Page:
Super Soco CPx battery removal

Value vs rivals

Next up: Equipment
2 out of 5 (2/5)

The Super Soco CPx costs peanuts to run. Electricity costs work out as little as a penny a mile, VED is completely free, and the lack of any oil, coolant, spark plugs, valves, chains or belts means maintenance is minimal. However, all of this is also true for most rival electric commuter scooters.

In its one-battery guise, the nearest electric rival to the CPx’s £3654 pricetag is probably the Niu NQi GTS Pro. Despite costing similar money the Niu comes with two batteries, giving a greater range. The Niu is smaller and lighter than the Super Soco and feels peppier pulling away, though with a top speed of just 44mph it won’t keep with a CPx on the open road.

The two-battery version of the CPx (£4754) is slightly cheaper than a Silence S01. The Silence might be a little heavier but it accelerates much more eagerly (its 0-30mph time is 4 seconds), while its speed and performance stays much more consistent as the battery charge falls. However, Silence doesn’t yet have an established dealer network, like Super Soco does.

But look beyond electric vehicles and the CPx’s main two-wheeled rival is Honda’s best-selling PCX 125. With a 2021 price of just £3169, a PCX costs less than the CPx even in its single-battery guise. The Honda’s also quicker, goes further, boasts both ABS and traction control, and holds 30 litres of underseat storage.

Super Soco CPx on the road


2 out of 5 (2/5)

The LCD dash displays your speed large and clear. However, it also shows the battery status in a slightly unintuitive way when two batteries are fitted. The display always gives the state of the healthier battery, so for the first 20-40 miles (while it’s using battery one), the readout permanently shows ‘100%’. That’s not much help.

There is a single USB charging socket, found near a phone-sized glovebox. But that’s your only storage – there’s no additional space under the seat as it’s taken up with batteries. Going for the single-battery version of the CPx frees up a small amount of space, but not enough to hold a lid.

The CPx’s ignition can be turned on remotely by pressing a button on the keyfob. However, you still need the physical key to undo the steering lock. There is an alarm too, but it’s extremely quiet.

Super Soco CPx dash


Engine size -
Engine type Air-cooled electric motor
Frame type Tubular steel
Fuel capacity -
Seat height 760mm
Bike weight 146kg
Front suspension 31mm forks, no adjustment
Rear suspension Monoshock, adjustable preload
Front brake 240mm disc with linked three-piston caliper. No ABS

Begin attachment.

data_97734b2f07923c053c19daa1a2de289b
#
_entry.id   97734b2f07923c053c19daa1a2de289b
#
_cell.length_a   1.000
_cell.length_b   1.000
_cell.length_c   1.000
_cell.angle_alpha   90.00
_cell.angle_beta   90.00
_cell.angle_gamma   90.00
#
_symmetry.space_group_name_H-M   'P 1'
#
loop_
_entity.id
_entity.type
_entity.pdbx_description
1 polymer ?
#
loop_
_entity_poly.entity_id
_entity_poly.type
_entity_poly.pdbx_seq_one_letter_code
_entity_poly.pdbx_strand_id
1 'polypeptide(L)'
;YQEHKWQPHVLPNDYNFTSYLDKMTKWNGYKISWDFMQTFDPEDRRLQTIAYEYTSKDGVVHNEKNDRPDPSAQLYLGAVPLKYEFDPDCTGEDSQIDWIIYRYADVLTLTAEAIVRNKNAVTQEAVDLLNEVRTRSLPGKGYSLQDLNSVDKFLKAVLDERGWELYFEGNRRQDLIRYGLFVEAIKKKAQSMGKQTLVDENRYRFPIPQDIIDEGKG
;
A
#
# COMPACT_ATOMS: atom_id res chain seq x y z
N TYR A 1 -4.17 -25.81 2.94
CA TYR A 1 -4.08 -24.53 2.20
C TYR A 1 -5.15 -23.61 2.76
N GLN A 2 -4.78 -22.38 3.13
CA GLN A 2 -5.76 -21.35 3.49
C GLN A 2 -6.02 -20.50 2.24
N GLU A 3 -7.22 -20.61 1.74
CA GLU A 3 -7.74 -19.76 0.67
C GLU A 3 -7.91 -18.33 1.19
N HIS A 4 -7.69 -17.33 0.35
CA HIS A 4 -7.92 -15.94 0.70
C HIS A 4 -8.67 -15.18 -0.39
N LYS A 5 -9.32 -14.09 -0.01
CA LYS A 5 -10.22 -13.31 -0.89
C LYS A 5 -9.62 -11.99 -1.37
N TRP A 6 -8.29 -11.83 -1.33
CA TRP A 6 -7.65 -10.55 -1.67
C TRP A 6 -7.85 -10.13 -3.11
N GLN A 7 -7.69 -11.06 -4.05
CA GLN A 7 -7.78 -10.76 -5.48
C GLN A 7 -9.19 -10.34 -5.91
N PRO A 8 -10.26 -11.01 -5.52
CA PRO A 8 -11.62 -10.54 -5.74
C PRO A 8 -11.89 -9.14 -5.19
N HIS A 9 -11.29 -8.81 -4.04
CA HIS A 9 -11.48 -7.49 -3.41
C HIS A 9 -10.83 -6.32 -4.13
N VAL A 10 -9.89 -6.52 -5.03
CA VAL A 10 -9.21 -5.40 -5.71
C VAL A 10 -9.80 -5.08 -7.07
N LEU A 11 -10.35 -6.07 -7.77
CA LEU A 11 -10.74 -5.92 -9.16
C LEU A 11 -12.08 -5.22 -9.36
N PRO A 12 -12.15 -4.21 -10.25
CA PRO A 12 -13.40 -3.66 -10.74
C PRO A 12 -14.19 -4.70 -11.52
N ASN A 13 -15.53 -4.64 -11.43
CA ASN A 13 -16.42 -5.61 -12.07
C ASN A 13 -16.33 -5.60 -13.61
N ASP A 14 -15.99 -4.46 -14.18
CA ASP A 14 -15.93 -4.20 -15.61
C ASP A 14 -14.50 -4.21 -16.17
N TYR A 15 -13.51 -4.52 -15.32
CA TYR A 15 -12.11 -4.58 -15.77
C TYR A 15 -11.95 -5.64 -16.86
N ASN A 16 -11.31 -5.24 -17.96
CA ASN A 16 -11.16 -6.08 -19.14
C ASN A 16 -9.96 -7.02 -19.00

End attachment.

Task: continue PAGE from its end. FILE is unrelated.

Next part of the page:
Rear brake 180mm disc with two-piston caliper. No ABS
Front tyre size 100/80-16
Rear tyre size 110/80-14

Mpg, costs & insurance

Average fuel consumption -
Annual road tax -
Annual service cost -
New price £4,754
Used price £3,000
Insurance group -
How much to insure?
Warranty term Two years

Top speed & performance

Max power 5 bhp
Max torque 34 ft-lb
Top speed 53 mph
1/4 mile acceleration 26.28 secs
Tank range -

Model history & versions

Model history

2020 Super Soco CPx - Electric commuter scooter offered with either one or two removable batteries. Excellent weather protection from the tall windscreen, but acceleration is mild and performance falls noticeably as battery charge goes down.

Owners' reviews for the SUPER SOCO CPX (2020 - on)

2 owners have reviewed their SUPER SOCO CPX (2020 - on) and rated it in a number of areas. Read what they have to say and what they like and dislike about the bike below.

Review your SUPER SOCO CPX (2020 - on)

Summary of owners' reviews

Overall rating: 5 out of 5 (5/5)
Ride quality & brakes: 4 out of 5 (4/5)
Engine: 4.5 out of 5 (4.5/5)
Reliability & build quality: 4.5 out of 5 (4.5/5)
Value vs rivals: 5 out of 5 (5/5)
Equipment: 4 out of 5 (4/5)
5 out of 5 An utter joy
22 May 2023 by David

Year: 2023

I'm completely in love with my CPX. It's a joy to ride. It's not overly powerful, but it's plenty nippy enough with one person on. We even ride two up, which is slow, but completely fine for getting around town. It's easy to ride. Comfortable. Very quiet. SUPER cheap to run. I have the one battery version, which means I get some storage space under the seat, plus it's £1300 cheaper and 20Kg lighter. I easily get 40 miles on a charge solo riding, sometimes even pushing 50 miles. I got this to replace a 125. I'm never going back to petrol now.

Ride quality & brakes 4 out of 5
Engine 4 out of 5
Reliability & build quality 5 out of 5
Value vs rivals 5 out of 5
Equipment 4 out of 5
5 out of 5 Nice toy
09 November 2021 by Costea Cristian

Version: 2 batteries

Year: 2021

Toy on wheels

Ride quality & brakes 4 out of 5

Pure joy because it is silent and snippy but brakes could be better.

Engine 5 out of 5

No sound. Enough for city driving

Reliability & build quality 4 out of 5

I have it for just two months. Left signal was disconnected from transportation

Value vs rivals 5 out of 5

Driving electric is almost free

Equipment 4 out of 5

Reverse mode, three driving modes: eco, normal, sport